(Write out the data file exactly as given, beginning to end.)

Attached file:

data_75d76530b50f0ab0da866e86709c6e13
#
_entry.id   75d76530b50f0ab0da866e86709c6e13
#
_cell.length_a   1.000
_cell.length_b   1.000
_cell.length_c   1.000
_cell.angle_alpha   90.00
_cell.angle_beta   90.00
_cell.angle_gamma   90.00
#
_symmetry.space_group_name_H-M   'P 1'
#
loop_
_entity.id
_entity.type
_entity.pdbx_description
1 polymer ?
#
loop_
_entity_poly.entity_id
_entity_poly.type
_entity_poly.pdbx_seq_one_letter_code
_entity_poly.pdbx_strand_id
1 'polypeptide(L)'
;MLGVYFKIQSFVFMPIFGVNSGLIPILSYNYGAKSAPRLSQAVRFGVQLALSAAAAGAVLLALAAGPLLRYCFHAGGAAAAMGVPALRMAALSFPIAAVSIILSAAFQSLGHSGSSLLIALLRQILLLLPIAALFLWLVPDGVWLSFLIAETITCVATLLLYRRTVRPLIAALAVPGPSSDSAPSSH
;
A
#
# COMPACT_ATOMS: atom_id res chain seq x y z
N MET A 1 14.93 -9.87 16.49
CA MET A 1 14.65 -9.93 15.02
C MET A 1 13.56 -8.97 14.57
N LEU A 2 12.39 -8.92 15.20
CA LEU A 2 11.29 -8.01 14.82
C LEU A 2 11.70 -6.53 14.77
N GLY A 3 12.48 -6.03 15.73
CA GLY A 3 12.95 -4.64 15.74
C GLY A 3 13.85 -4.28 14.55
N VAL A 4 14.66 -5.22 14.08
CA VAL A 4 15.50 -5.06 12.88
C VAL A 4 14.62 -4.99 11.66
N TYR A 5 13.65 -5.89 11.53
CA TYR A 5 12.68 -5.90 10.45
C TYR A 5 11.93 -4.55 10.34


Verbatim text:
data_75d76530b50f0ab0da866e86709c6e13
#
_entry.id   75d76530b50f0ab0da866e86709c6e13
#
_cell.length_a   1.000
_cell.length_b   1.000
_cell.length_c   1.000
_cell.angle_alpha   90.00
_cell.angle_beta   90.00
_cell.angle_gamma   90.00
#
_symmetry.space_group_name_H-M   'P 1'
#
loop_
_entity.id
_entity.type
_entity.pdbx_description
1 polymer ?
#
loop_
_entity_poly.entity_id
_entity_poly.type
_entity_poly.pdbx_seq_one_letter_code
_entity_poly.pdbx_strand_id
1 'polypeptide(L)'
;MLGVYFKIQSFVFMPIFGVNSGLIPILSYNYGAKSAPRLSQAVRFGVQLALSAAAAGAVLLALAAGPLLRYCFHAGGAAAAMGVPALRMAALSFPIAAVSIILSAAFQSLGHSGSSLLIALLRQILLLLPIAALFLWLVPDGVWLSFLIAETITCVATLLLYRRTVRPLIAALAVPGPSSDSAPSSH
;
A
#
# COMPACT_ATOMS: atom_id res chain seq x y z
N MET A 1 14.93 -9.87 16.49
CA MET A 1 14.65 -9.93 15.02
C MET A 1 13.56 -8.97 14.57
N LEU A 2 12.39 -8.92 15.20
CA LEU A 2 11.29 -8.01 14.82
C LEU A 2 11.70 -6.53 14.77
N GLY A 3 12.48 -6.03 15.73
CA GLY A 3 12.95 -4.64 15.74
C GLY A 3 13.85 -4.28 14.55
N VAL A 4 14.66 -5.22 14.08
CA VAL A 4 15.50 -5.06 12.88
C VAL A 4 14.62 -4.99 11.66
N TYR A 5 13.65 -5.89 11.53
CA TYR A 5 12.68 -5.90 10.45
C TYR A 5 11.93 -4.55 10.34